For many of us, swimming represents the gratifying muscle ache from 20 quick lengths in the pool after a hectic day at work. Or perhaps a playful splash in the sea under a baking hot sun during a much-needed getaway.
Few of us would consider inching into a local lake or river for a dose of endorphins. Fewer still would relish the idea when the wind is biting and the mornings are dark. But for ‘wild swimmers’ like Ella Foote, embracing the changing seasons is an important part of finding joy in the water.
Ella says: “No swim spot is ever the same, water constantly changes the landscape and surroundings. You can go to the same spot, same river one day and return the following day at the same time and have a completely different experience.”
An escape from the world
Like most people, it was in the local pool that Ella perfected her strokes before moving on to the more challenging climates she enjoys today. She says: “When I got into corporate life in my twenties, the pool became my escape.
“The act of swimming is something natural and easy for me, which means my brain has time to process and sort everything else. It can be meditative, relaxing and calming. If I have a big problem, worries or fears – I go for a swim. It is incredibly therapeutic for me.”
Swimming in the wild
Growing up, Ella cherished family holidays to the Dorset coast where she fell in love with the sea. She says: “Swimming was something that was a joyful experience. The sea was a healing place, it held mystery”.
The switch from the sea to rivers and lakes felt natural when Ella hit adulthood: “I started doing outdoor swimming events and then I wanted to find places to swim near my home, but I didn’t live near the sea.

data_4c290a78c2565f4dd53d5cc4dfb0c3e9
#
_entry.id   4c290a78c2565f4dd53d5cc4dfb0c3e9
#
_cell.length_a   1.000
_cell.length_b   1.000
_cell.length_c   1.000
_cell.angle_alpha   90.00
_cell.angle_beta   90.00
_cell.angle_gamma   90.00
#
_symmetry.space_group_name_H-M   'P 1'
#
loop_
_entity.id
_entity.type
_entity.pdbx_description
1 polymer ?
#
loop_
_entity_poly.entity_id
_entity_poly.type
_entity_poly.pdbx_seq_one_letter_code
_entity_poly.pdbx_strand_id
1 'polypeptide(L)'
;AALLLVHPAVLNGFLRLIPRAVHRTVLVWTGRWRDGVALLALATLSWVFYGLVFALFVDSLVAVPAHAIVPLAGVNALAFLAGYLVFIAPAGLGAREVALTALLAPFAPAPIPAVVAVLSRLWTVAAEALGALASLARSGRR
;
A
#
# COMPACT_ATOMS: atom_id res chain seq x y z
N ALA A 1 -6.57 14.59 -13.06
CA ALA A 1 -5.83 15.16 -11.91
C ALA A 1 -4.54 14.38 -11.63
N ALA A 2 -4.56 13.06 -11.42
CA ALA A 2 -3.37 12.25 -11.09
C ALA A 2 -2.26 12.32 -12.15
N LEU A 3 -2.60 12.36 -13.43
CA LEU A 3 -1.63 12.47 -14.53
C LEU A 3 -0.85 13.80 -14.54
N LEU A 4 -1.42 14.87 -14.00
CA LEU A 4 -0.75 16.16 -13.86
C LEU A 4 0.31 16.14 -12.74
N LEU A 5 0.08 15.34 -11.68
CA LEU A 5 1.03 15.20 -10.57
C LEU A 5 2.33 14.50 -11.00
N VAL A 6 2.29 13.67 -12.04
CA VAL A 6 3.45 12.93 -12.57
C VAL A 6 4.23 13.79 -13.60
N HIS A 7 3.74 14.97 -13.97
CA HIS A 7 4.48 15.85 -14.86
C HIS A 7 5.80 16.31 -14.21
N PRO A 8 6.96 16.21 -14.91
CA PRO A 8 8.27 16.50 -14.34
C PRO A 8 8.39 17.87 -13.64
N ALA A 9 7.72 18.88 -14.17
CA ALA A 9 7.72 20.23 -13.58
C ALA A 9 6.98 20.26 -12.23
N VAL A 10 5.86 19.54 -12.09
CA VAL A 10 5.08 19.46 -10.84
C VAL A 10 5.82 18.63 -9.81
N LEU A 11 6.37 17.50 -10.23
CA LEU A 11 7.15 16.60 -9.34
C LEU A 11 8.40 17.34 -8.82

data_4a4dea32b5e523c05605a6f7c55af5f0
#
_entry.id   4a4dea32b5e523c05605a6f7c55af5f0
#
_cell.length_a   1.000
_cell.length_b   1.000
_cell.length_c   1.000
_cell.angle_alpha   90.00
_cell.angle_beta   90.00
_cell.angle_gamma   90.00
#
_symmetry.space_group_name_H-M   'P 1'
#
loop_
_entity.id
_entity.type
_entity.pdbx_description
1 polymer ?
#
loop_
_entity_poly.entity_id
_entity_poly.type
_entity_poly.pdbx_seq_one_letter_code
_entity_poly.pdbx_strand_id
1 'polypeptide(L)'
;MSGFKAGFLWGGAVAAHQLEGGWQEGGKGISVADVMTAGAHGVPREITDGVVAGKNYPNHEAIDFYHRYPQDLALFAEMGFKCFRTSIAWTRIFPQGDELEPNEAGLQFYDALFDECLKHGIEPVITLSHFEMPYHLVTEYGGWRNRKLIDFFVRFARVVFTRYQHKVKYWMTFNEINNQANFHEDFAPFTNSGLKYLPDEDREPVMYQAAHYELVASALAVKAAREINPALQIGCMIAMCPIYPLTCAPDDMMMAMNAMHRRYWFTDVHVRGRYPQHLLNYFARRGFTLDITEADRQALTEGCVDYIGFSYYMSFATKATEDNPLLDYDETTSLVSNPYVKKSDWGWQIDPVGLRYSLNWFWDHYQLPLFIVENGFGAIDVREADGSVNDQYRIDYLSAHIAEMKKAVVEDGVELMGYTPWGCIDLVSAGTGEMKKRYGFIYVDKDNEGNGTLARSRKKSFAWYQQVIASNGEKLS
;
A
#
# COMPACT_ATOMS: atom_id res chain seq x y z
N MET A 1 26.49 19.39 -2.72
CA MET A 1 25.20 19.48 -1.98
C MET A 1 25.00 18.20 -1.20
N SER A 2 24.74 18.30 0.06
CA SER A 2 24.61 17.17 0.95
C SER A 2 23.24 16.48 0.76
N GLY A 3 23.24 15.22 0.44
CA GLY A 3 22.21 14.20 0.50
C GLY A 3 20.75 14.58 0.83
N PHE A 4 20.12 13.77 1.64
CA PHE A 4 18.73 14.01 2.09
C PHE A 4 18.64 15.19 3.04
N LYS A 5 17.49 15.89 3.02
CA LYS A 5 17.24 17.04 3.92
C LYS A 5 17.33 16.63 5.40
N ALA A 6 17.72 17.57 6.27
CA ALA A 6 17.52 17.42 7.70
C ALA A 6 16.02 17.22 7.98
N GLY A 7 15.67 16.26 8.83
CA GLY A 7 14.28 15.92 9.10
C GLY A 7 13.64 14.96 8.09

“I started exploring rivers and lakes - they weren’t obvious places to swim. At first, I wasn’t thrilled about the mud and weeds. Now I take pleasure from those things”.
Hidden gems across the country
Some of Ella’s favourite swimming haunts can be found right here in the United Kingdom. She says: “The River Thames is a surprising and wonderful place to swim. Not the brown swirling Thames you see in central London. The Thames that has vibrant riverbanks, flush with foliage and wildlife in between Windsor and Lechlade is a wonder.
“The Lake District is a swimmers playground – rivers, lakes, waterfalls, ponds, tarns and meres. South Devon offers the wild Dartmoor rivers and pools, plus the varied coastline and lovely sea. Scotland is great for remote and more wild spots”.
The wild swimming community
Ella feels that being outside, in fresh air and natural light is a wonderful thing for both body and mind. And has discovered plenty of medical research along the way that suggests the same thing. But it isn’t just the health benefits that have her hooked - it’s the sense of community too.
She says: “Don’t swim alone, there are plenty of swimmers across the country who will join you for a swim or share a swimming spot. The Outdoor Swimming Society has lots of information on their website and a good community through their social media channels, so there is a lot of ways to meet and discover safe outdoor swimming”.
How to enjoy a fulfilling experience, safely
Ella’s advice for aspiring wild swimmers is to do as much research as possible before taking the (literal) plunge. She advises: “Listen to your body, be kind to it, learn from it and pay attention. Be prepared, research your swimming spot and don’t take unnecessary risk. Learn about water, weather, notice patterns and know your limits and ability.”
And for those whose swimming skills may be on the rusty side? Ella suggests that getting confident in a swimming pool first is the safest way to prepare for a swim on the wild side. Once you have your technique perfected, take things slowly by working up to longer distances.
Finding freedom in the water
Ella writes so passionately about her outdoor adventures (for publications such as The Guardian) that it’s impossible not to feel a little curious about what wild swimming is like. But many people get so caught up in the logistics and ‘what ifs’ that few will ever experience it. Ella’s advice for those on the fence is simple: “ Have fun - and do it for you.”